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Re: Were dinosaur ecosystems continent-sized? (resend)



Hmm, I had thought that the lumping of _Anatotitan_ with _Edmontosaurus_ was 
fairly accepted; am I out of date? Has that changed again?

----- Original Message -----
From: "GUY LEAHY" <xrciseguy@q.com>
To: df9465@yahoo.co.uk, "Dinosaur Mailing List" <dinosaur@usc.edu>
Sent: Monday, April 26, 2010 12:08:42 AM GMT -06:00 US/Canada Central
Subject: RE: Were dinosaur ecosystems continent-sized? (resend)



Now that I have read the data set... :-)
 
There's one more possible error... _Albertosaurus_ listed from the Scollard.  
 
The list also suffers a bit from the usual lumper-splitter arguments; 
_Nanotyrannus_ is listed separately from _Tyrannosaurus_, while _Anatotitan_ is 
lumped with _Edmontosaurus_.
 
If one limits the comparison to Alberta/Montana/Wyoming, I would agree these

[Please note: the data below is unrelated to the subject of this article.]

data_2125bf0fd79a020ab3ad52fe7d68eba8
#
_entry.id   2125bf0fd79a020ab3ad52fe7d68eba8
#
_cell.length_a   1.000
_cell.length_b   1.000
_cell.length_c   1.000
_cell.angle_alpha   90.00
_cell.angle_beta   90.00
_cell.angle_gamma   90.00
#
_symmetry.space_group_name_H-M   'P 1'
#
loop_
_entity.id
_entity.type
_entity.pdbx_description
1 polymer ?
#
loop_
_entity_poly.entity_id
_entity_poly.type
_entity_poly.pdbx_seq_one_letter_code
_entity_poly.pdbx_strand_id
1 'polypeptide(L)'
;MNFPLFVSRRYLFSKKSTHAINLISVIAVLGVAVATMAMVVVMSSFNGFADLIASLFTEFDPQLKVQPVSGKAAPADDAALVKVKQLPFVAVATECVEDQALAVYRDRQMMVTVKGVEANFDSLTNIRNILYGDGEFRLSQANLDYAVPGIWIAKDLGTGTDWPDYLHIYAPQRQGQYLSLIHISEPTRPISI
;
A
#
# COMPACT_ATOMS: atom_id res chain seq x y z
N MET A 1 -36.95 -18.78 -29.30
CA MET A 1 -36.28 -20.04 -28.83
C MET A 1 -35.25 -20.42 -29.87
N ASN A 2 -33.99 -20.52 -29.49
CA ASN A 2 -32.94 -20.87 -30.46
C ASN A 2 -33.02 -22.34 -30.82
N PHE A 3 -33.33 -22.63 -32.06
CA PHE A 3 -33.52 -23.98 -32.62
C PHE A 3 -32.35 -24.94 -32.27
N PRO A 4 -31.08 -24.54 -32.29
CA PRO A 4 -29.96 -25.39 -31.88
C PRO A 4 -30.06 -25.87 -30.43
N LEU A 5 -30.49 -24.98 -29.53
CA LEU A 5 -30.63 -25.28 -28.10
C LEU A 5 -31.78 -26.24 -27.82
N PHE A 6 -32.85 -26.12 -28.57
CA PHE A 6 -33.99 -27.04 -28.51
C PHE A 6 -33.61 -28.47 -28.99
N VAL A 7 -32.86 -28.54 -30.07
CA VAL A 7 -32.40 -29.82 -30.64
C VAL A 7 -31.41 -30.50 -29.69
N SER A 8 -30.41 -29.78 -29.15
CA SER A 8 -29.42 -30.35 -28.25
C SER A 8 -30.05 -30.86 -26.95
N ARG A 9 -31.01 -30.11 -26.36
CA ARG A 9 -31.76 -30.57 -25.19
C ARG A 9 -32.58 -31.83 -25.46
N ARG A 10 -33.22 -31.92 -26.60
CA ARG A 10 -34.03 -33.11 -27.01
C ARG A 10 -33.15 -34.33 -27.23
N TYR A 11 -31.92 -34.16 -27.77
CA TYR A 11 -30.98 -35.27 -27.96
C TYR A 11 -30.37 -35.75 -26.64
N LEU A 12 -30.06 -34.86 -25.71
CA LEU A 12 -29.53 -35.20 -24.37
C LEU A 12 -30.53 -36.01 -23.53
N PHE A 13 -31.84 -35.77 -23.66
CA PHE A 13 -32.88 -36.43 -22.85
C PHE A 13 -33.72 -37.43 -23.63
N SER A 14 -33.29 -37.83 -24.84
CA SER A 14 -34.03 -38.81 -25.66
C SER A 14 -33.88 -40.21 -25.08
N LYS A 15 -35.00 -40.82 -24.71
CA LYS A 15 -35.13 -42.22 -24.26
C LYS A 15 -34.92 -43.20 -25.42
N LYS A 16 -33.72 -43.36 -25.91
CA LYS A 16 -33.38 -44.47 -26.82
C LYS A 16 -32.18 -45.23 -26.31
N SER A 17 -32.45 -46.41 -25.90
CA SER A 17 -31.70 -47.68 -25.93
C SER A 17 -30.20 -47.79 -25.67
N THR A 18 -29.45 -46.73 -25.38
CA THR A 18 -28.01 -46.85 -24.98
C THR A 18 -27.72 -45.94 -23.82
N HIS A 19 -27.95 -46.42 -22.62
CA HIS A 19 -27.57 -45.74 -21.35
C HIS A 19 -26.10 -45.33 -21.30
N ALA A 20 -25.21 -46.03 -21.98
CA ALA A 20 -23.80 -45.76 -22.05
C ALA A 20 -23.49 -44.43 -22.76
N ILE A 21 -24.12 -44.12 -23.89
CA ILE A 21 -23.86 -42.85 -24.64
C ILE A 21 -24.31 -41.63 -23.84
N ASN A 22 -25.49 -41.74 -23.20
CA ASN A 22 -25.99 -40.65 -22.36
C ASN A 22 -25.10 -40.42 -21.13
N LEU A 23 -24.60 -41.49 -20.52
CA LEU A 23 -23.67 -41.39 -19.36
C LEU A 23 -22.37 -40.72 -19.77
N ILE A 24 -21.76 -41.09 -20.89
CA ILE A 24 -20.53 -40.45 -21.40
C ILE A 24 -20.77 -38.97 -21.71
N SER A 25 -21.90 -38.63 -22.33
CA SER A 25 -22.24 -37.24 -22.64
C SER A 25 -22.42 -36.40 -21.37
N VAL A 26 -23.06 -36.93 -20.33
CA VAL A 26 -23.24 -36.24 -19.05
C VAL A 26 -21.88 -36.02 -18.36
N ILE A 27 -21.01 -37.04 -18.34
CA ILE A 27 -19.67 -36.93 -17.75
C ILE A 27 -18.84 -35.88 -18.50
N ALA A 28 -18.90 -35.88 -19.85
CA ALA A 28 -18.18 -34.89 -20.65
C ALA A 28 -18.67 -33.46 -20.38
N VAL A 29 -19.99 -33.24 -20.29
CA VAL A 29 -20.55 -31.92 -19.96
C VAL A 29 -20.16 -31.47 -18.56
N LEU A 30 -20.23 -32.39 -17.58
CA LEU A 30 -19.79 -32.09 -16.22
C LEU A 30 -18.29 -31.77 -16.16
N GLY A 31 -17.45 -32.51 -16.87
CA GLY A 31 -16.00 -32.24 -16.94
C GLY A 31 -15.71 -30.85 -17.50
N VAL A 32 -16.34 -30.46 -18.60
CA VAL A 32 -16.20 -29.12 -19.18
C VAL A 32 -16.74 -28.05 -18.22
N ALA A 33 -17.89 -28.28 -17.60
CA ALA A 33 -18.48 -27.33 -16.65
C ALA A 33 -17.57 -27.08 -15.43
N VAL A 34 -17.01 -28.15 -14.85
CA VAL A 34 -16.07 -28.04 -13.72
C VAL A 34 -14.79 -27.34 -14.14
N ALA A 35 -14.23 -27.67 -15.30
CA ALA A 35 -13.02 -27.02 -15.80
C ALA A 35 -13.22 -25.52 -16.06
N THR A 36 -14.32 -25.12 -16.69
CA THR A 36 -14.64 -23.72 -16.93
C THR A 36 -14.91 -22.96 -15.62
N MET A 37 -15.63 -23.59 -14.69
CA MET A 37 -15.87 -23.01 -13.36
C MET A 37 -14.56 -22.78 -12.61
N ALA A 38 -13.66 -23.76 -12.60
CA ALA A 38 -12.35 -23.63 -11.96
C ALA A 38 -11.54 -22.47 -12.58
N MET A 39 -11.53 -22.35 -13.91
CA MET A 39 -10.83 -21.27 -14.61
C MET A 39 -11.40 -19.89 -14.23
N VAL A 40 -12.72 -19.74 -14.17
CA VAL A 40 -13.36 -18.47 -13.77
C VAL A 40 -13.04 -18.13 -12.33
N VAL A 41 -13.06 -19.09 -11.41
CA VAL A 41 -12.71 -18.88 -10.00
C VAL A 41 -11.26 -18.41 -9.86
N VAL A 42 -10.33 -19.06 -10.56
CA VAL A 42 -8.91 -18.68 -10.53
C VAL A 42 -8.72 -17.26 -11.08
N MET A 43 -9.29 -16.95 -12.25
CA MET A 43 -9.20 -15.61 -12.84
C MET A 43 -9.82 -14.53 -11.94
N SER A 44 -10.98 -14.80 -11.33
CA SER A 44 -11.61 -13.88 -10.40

faunas appear pretty similar, though there may be small degrees of 
provincialism.  It's a much more difficult case to extrapolate this concept to 
include New Mexico/Utah/Texas.  These dinosaur faunas are very poorly known 
relative to the northern faunas, and most of the dinosaur-bearing units in the 
southwest appear to be somewhat older than Hell Creek/Lance/Scollard taxa (the 
North Horn Fm. is an exception).  What can be said from the study of paleosols 
in the Hell Creek and North Horn is that the environments of these two units 
were significantly different, and it would not be surprising to see 
provincialism related to these differences.
 
By contrast, we can directly compare faunas of Campanian age from Alberta and 
Utah (DInosaur Park and Kaiparowits Fms.)  Both units are well constrained by 
radiometric dates, and are of similar age.  Though broadly similar in general 
appearance, at the species level, there appears to be no similarity in the 
dinosaur faunas.  As Scott Sampson writes in his book _Dinosaur Odyssey_ (page 
241):
 
"None of the sixteen dinosaur species found thus far (from the Kaiparowits)